Hurrying to the man’s city, Rabbi Akiva discovered that the deceased was particularly reviled by the townspeople. He had been a corrupt tax collector who took bribes from the rich and oppressed the poor. Among his more notorious deeds, the man had violated a betrothed girl on Yom Kippur! Rabbi Akiva located the widow, who had given birth to a son. So despised was her husband that no one had even circumcised the child. Rabbi Akiva took care of this grievous omission and, when the child was old enough, he taught him Torah and how to daven in shul, including the prayers the man had specified.

As soon as the boy recited the appropriate prayers, his father’s soul was relieved of its harsh punishments. The man’s spirit re-appeared to Rabbi Akiva in a dream to thank the scholar for saving him from the tortures of Gehinnom.

Why Do We Say Kaddish for the Deceased?     
By Rabbi Jack Abramowitz

Roses for Rose - A Love Story

Red roses were her favorites, her name was also Rose.
And every year her husband sent them, tied with pretty bows.
The year he died, the roses were delivered to her door.
The card said, "Be my Valentine," like all the years before.

Each year he sent her roses, and the note would always say,
"I love you even more this year, than last year on this day."
"My love for you will always grow, with every passing year."
She knew this was the last time that the roses would appear.

She thought, he ordered roses in advance before this day.
Her loving husband did not know, that he would pass away.
He always liked to do things early, way before the time.
Then, if he got too busy, everything would work out fine.

She trimmed the stems, and placed them in a very special vase.
Then sat the vase beside the portrait of his smiling face.
She would sit for hours, in her husband's favorite chair.
While staring at his picture, and the roses sitting there.

A year went by, and it was hard to live without her mate,
With loneliness and solitude that had become her fate.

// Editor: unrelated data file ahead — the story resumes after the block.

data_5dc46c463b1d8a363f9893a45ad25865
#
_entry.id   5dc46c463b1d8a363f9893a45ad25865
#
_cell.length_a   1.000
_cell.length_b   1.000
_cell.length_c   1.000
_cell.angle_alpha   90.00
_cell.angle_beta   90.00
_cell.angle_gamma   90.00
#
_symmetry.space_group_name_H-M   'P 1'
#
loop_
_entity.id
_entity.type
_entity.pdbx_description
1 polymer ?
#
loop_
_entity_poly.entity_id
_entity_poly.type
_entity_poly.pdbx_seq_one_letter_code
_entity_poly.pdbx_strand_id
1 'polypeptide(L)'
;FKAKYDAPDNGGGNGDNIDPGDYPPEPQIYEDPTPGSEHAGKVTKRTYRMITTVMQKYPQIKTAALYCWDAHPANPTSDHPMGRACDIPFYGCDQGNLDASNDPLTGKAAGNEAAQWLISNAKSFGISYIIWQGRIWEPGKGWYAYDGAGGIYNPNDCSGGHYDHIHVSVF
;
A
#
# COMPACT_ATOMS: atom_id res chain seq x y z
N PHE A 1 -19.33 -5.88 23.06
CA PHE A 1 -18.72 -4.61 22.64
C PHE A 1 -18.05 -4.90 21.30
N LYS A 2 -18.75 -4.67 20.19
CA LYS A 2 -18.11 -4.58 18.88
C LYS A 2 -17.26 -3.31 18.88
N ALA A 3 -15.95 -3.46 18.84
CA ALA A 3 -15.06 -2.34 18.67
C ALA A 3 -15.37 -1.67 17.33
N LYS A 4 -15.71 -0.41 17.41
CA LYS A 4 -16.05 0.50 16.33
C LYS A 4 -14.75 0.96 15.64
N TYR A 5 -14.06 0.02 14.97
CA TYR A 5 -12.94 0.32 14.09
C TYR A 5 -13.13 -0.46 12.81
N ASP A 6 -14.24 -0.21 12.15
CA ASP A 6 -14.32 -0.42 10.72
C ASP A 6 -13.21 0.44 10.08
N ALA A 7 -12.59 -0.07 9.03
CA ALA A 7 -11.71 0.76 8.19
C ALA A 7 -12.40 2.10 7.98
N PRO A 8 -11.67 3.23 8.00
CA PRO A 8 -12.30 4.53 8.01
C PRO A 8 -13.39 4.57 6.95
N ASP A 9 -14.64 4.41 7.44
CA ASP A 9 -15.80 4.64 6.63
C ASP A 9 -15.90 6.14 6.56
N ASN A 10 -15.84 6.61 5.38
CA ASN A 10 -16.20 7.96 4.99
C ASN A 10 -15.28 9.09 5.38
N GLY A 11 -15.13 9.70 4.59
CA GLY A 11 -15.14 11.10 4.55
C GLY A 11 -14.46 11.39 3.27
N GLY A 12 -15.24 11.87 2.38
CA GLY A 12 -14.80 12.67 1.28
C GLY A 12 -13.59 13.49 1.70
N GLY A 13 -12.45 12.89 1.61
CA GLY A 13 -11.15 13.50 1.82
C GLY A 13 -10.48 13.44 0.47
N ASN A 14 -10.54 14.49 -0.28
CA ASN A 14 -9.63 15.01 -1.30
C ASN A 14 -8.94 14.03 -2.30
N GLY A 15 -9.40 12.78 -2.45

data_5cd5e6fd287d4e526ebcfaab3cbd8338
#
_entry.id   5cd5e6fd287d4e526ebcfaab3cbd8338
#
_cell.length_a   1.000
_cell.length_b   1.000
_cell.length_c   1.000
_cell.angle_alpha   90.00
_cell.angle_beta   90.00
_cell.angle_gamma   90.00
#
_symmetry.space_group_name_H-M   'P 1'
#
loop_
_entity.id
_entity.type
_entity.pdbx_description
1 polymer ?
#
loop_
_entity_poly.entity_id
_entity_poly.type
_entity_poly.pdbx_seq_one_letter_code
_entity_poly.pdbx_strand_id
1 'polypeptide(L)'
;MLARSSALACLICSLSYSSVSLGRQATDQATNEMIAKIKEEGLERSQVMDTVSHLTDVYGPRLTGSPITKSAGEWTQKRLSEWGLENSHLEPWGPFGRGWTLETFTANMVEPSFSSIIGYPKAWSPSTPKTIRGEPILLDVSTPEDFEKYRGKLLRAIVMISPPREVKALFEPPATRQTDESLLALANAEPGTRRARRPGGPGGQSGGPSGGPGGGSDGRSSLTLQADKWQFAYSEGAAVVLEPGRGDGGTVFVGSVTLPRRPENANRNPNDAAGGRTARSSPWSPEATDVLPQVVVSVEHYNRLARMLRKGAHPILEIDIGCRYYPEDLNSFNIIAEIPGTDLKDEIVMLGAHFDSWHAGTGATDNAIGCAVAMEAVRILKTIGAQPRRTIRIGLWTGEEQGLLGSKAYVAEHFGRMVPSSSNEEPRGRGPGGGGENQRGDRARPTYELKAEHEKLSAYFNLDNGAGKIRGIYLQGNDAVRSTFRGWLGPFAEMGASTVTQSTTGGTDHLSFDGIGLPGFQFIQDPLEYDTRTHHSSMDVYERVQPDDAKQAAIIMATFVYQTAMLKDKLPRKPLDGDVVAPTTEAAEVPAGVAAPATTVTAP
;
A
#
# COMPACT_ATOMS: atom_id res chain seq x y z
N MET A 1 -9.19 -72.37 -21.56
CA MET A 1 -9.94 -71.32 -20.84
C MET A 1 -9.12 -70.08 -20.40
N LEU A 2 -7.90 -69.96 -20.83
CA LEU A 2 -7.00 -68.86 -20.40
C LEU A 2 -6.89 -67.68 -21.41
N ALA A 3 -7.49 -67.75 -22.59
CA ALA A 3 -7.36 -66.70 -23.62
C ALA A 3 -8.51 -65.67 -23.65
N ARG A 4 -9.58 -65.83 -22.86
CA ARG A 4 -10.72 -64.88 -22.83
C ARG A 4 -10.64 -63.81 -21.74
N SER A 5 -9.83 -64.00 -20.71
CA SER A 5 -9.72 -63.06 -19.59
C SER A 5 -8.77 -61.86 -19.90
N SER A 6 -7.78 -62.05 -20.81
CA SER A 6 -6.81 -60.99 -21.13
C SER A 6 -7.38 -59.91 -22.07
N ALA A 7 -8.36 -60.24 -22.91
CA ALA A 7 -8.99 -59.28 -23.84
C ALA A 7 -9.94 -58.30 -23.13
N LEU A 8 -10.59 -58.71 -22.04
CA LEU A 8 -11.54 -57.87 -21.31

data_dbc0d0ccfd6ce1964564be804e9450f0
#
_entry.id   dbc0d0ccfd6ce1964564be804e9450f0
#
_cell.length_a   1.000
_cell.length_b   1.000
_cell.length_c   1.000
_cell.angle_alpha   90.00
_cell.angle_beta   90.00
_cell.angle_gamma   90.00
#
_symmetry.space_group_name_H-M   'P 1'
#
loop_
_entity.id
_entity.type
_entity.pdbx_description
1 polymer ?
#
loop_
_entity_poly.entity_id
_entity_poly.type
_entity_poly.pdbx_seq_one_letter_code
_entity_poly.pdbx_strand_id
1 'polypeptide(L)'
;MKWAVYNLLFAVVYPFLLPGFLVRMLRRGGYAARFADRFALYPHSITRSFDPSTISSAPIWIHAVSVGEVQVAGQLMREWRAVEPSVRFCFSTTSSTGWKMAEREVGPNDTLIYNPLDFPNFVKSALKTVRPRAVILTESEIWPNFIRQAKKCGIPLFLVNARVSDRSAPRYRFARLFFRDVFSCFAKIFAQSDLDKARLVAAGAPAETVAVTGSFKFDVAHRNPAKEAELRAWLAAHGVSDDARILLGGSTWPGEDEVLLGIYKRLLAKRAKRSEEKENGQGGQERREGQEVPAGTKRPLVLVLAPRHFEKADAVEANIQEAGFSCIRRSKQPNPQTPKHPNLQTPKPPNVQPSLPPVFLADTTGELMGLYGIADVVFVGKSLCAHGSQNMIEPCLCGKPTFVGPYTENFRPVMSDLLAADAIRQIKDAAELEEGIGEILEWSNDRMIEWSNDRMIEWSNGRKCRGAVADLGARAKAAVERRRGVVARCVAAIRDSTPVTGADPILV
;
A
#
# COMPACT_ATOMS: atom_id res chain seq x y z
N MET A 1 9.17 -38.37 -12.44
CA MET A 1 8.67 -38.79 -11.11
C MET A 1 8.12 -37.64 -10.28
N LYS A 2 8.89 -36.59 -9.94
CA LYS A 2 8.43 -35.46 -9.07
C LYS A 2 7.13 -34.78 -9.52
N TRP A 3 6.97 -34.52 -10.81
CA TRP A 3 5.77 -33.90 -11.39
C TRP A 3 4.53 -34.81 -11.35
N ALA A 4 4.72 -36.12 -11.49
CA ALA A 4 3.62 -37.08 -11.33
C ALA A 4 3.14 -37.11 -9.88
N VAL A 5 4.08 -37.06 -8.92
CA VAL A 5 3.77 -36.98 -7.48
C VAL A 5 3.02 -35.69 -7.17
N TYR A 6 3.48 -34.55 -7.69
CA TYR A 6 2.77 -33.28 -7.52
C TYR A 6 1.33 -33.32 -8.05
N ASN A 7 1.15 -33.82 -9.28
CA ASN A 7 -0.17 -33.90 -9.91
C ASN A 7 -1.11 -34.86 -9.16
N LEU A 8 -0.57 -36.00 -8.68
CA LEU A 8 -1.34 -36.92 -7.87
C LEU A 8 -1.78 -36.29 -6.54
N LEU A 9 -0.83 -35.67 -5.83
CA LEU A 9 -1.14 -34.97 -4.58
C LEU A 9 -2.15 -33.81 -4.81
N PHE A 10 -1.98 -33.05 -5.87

Then, the very hour, as on Valentines before,
The doorbell rang, and there were roses - sitting by her door.

She brought the roses in, and then just looked at them in shock.
Then, went to get the telephone, to call the florist shop.
The owner answered, and she asked him, if he would explain,
Why would someone do this to her, causing her such pain?

"I know your husband passed away, more than a year ago,"
The owner said, "I knew you'd call, and you would want to know."
"The flowers you received today, were paid for in advance."
"Your husband always planned ahead, he left nothing to chance."

"There is a standing order, that I have on file down here,
And he has paid, well in advance, you'll get them every year.
There is another thing that I think you should know,
He wrote a special little card...he did this years ago."

"Then, should ever I find out that he's no longer here,
That's the card...that should be sent, to you the following year."
She thanked him and hung up the phone, her tears now flowing hard.
Her fingers shaking, as she slowly reached to get the card.

Inside the card, she saw that he had written her a note.
Then, as she stared in total silence, this is what he wrote...
"Hello my love, I know it's been a year since I've been gone,
I hope it hasn't been too hard for you to overcome."

"I know it must be lonely, and the pain is very real.
For if it was the other way, I know how I would feel.
The love we shared made everything so beautiful in life.
I loved you more than words can say, you were the perfect wife."

"You were my friend and lover, you fulfilled my every need.
I know it's only been a year, but please try not to grieve.
I want you to be happy, even when you shed your tears.
That is why the roses will be sent to you for years."

"When you get these roses, think of all the happiness
That we had together, and how both of us were blessed.
I have always loved you and I know I always will.
But, my love, you must go on, you have some living still."

"Please...try to find happiness, while living out your days.
I know it is not easy, but I hope you find some ways.
The roses will come every year, and they will only stop,
When your door's not answered when the florist stops to knock."

"He will come five times that day, in case you have gone out.
But after his last visit, he will know without a doubt
To take the roses to the place, where I've instructed him,
And place the roses where we are, together once again."

1 comment:

  1. Why is a Jewish story on a Catholic website?